The Environmental Protection Agency approved E15 gasoline for 2001 and newer cars and light-duty trucks Friday, a measure that has, in the past, been opposed by the American Motorcyclist Association (AMA) and the Motorcycle Industry Council (MIC).
The agency approved the fuel, which contains 15 percent ethanol, for 2001-2006 automobiles in its recent decision, according to The Associated Press. It had been OKed for 2007 and newer vehicles in October.
Though approval has been given for about two-thirds of vehicles driven in the United States today, a decision on autos manufactured before 2001 and on motorcycles, heavy-duty vehicles and non-road engines, including those in snowmobiles and boats, will not be made any time soon, the EPA said. Because of a lack of testing in those areas, approval cannot be given. The EPA said 2001-2006 cars and trucks have more durable emissions systems that can support the hotter burning ethanol.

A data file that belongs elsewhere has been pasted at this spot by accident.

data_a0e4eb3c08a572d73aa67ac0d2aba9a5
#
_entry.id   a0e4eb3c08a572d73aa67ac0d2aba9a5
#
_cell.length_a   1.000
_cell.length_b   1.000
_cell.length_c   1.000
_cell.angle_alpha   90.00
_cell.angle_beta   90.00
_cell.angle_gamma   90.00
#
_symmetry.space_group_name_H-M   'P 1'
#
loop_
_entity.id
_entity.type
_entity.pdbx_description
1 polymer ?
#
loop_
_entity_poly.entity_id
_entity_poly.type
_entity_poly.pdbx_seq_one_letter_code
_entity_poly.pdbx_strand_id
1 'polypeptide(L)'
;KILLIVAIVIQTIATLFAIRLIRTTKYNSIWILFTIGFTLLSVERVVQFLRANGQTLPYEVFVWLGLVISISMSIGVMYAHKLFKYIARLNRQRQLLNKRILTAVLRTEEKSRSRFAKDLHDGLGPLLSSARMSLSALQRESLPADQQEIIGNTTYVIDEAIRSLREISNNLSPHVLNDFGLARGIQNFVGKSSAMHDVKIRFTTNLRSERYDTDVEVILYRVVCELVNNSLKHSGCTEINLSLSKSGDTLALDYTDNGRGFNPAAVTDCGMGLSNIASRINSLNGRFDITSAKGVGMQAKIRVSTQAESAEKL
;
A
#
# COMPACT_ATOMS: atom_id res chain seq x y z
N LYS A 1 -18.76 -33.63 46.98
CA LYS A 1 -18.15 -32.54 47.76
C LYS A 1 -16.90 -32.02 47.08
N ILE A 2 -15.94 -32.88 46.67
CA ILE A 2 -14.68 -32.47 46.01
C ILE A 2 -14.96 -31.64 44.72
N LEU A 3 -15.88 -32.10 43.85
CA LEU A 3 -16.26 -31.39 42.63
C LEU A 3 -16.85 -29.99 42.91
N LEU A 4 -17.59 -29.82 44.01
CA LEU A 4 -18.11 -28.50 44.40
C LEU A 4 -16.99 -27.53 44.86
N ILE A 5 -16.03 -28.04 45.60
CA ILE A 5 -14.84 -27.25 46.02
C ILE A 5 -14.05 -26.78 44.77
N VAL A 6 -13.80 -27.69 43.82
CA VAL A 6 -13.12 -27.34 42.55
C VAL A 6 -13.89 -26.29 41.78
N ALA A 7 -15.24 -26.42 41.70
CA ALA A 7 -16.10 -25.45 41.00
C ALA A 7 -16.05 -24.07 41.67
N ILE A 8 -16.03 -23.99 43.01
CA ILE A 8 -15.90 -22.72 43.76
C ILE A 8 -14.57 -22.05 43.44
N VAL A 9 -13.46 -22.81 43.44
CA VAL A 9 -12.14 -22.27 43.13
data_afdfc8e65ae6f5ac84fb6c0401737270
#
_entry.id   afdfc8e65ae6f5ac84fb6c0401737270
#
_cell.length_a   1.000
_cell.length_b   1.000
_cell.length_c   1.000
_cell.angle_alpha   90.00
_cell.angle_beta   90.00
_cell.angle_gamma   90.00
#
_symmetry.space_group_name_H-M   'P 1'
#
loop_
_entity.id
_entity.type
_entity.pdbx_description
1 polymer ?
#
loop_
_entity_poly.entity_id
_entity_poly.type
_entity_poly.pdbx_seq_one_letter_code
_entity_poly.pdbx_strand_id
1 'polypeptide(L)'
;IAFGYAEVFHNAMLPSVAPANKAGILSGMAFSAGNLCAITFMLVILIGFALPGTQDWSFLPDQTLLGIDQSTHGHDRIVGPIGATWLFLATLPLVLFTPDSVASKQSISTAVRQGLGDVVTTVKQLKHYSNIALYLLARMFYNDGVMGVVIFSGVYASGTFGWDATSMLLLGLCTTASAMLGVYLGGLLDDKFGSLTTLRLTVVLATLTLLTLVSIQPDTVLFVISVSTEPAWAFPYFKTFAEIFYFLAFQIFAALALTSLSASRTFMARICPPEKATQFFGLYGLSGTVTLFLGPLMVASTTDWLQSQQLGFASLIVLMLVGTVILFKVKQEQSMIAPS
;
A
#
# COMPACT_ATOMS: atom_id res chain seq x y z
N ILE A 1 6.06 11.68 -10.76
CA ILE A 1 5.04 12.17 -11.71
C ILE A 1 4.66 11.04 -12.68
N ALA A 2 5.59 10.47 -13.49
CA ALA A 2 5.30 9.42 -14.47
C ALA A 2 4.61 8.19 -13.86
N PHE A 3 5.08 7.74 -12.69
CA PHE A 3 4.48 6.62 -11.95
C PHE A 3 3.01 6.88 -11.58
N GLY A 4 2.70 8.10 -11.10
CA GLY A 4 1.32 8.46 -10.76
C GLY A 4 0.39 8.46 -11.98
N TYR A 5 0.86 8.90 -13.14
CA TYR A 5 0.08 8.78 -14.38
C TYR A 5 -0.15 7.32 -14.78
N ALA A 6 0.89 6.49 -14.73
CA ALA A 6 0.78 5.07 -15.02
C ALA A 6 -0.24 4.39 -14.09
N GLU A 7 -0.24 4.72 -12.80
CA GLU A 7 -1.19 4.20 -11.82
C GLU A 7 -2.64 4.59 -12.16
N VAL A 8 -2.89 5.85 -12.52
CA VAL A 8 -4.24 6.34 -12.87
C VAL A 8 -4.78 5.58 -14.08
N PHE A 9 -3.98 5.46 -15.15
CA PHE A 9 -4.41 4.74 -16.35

The AMA and MIC have in the past issued calls to the EPA to delay its decision because the organizations are concerned that motorcyclists could be confused at the pump and accidentally use the E15, causing damage to engines. Neither organization had released a statement as of Friday morning.
Critics expect many fuel retailers not to sell E15 because of the cost associated with adding new pumps and signs, according to The Associated Press.
- For more of the latest news, click here.
- To see the contents of the current print issue of PSB, click here.